Rolling up the headlines from Rabbbits Weeekly into a few metatrends of interest (to me). Like the East v. West approach to attention platforms.
As I put together Rabbbits Weeekly each, er, weeek, I notice what feels like overarching themes or trends connecting various pieces and headlines. Here are the connective threads I’m paying attention to at the moment.
East vs. West: Attention Platforms Edition
The past week or so has felt like the dam breaking in terms of TikTok showing its ambition and illustrating the differing approach of eastern and western attention platforms.
First, why “attention platforms” and not “social media”? One reason is because TikTok refuses to call itself social media. More importantly is because this isn’t just about traditional social platforms. Social media as a discreet concept or experience type feels more archaic by the day. The guiding idea here comes from Netflix CEO Reed Hastings who said (something along the lines of) the company doesn’t (just) compete against other TV and movie platforms but all other ways people spend their time. Name-checking options like TikTok, YouTube, and even sleep.
Back to TikTok. While most social platforms have been rushing to TikTok-ify (or BeReal-ify), The Trend Machine has been ignoring all of them and setting its sights on other sectors.
I would categorize the Silicon Valley approach as a vertical one. Adding iterative features that are similar to what they already have with everything geared towards maximizing ad inventory and, therefore, revenue. For Facebook, everything since the creation of the News Feed has been just another feed. This might also explain why Horizon Worlds and the dream of the metaverse is going so poorly.
My take on the Chinese approach is solely informed by what I know of WeChat and TikTok, so consider it highly imperfect. As you might guess, I see it as horizontal. Instead of asking “what format don’t we have,” they ask “what activity don’t we have?” Announcements or leaks have come out about TikTok potentially getting into product distribution, music streaming and podcasts, and it continues to build out its commerce capabilities.
Silicon Valley typically tackles efforts like this through minimum viable products or partnerships / integrations. TikTok is doing it themselves, including buying warehouses. But it’s not just TikTok, Shein is getting into the reselling game by building their own, in-app functionality. American retailers just partner with someone like ThredUp.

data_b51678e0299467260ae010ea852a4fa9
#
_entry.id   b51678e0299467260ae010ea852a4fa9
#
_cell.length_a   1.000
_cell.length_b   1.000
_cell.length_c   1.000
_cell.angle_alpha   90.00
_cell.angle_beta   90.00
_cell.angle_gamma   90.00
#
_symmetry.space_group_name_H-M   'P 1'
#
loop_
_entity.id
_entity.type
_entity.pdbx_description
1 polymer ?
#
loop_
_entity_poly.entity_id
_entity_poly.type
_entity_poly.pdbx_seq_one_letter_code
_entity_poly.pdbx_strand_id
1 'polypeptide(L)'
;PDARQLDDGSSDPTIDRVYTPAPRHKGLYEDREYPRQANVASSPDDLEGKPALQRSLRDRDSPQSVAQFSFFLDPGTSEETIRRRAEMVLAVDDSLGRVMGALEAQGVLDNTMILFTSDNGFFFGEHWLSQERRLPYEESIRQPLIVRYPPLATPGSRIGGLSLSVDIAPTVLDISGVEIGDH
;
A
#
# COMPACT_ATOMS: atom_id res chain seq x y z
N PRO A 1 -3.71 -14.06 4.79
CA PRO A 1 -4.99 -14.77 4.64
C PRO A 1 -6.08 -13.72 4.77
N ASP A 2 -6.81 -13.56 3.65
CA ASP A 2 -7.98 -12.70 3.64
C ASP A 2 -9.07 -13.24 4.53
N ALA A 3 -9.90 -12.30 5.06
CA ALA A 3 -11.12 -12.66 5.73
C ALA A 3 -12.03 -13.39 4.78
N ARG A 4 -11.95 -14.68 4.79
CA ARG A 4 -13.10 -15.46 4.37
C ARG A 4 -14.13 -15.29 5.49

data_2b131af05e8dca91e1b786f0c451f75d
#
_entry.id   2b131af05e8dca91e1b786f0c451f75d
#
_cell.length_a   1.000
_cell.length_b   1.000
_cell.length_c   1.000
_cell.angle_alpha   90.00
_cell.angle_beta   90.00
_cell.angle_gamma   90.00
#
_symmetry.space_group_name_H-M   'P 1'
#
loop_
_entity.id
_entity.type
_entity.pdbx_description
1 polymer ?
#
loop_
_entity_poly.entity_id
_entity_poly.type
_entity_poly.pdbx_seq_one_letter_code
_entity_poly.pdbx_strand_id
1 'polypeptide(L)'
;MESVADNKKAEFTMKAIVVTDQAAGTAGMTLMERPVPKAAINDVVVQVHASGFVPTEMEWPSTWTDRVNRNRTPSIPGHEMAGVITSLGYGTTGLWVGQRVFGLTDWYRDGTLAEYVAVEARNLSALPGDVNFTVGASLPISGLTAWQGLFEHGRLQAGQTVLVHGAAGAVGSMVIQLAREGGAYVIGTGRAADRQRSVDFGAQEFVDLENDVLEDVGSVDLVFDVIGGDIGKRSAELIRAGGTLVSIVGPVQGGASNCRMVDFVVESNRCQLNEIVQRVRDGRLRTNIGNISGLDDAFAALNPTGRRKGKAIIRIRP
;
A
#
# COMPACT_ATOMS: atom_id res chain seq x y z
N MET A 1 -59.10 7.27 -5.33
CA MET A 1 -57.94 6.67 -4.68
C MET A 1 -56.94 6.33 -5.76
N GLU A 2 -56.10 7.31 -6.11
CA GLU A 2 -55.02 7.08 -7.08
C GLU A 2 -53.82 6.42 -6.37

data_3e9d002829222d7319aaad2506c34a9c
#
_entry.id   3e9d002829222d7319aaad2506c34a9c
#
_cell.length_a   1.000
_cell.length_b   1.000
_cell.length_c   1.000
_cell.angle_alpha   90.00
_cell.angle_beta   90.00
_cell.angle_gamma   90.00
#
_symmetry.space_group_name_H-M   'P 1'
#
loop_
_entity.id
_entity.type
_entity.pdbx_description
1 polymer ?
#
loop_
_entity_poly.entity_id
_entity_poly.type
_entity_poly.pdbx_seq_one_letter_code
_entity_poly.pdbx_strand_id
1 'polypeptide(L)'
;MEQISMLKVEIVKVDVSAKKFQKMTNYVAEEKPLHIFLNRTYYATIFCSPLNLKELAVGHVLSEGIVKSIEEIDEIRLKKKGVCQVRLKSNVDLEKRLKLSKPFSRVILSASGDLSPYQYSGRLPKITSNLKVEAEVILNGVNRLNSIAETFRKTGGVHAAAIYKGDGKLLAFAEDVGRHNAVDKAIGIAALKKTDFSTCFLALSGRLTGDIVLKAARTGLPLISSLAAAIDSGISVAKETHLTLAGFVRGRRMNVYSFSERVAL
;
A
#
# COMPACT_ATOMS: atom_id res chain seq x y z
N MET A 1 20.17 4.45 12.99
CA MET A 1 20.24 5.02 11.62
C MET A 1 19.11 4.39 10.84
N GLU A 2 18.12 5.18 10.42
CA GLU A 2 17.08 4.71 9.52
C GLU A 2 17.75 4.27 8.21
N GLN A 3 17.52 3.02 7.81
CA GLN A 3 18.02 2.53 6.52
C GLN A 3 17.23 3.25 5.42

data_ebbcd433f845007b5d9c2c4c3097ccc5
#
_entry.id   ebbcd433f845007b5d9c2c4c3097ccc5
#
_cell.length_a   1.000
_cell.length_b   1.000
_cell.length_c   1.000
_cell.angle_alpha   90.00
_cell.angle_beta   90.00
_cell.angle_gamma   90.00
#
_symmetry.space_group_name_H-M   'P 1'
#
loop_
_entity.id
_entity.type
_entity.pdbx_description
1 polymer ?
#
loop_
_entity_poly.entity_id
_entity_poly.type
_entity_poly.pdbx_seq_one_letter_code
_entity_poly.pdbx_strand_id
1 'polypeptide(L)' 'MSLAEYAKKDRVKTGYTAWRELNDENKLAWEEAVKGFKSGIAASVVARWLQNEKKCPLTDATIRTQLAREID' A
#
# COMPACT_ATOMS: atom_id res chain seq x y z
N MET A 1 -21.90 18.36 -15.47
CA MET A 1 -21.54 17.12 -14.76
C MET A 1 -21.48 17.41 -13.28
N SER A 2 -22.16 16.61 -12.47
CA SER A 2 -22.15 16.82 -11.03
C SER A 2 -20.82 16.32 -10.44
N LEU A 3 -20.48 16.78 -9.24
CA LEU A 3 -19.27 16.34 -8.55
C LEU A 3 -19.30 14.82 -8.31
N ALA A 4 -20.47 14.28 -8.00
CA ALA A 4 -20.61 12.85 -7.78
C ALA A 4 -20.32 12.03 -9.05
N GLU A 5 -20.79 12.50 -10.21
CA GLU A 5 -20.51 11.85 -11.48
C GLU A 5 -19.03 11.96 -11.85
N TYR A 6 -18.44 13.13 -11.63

Elon wants to build (or turn Twitter into) an Everything App like WeChat. If he manages it, it will likely be in some crypto-ish decentralized way. TikTok is actively working towards building the American version of WeChat, in a very centralized way (much like the Chinese government). (I am highly skeptical that a true WeChat clone will happen in the US. The Everything App is more-or-less a digital representation of the state, so users didn’t have to adapt to the idea. It is also dangerous to map across countries on different points of their development and adoption curves.)
Only time will tell if their bets pay off, but we’re watching the fallout of one approach to building an attention platform while witnessing an attempt at another approach.
The Age of Unbundling
Just as markets boom and bust, they also bundle and unbundle. We are currently in a phase of unbundling.
Everyone that owns a tv show or movie now has a streaming service.
Search is unbundling from Google as specialized and niche alternatives pop up to fill the gaps Google leaves behind in its quest to realize The Future of Search™.
The shopping experience is splintering across platforms and surfaces as every company tries to shave off their sliver of the commerce pie.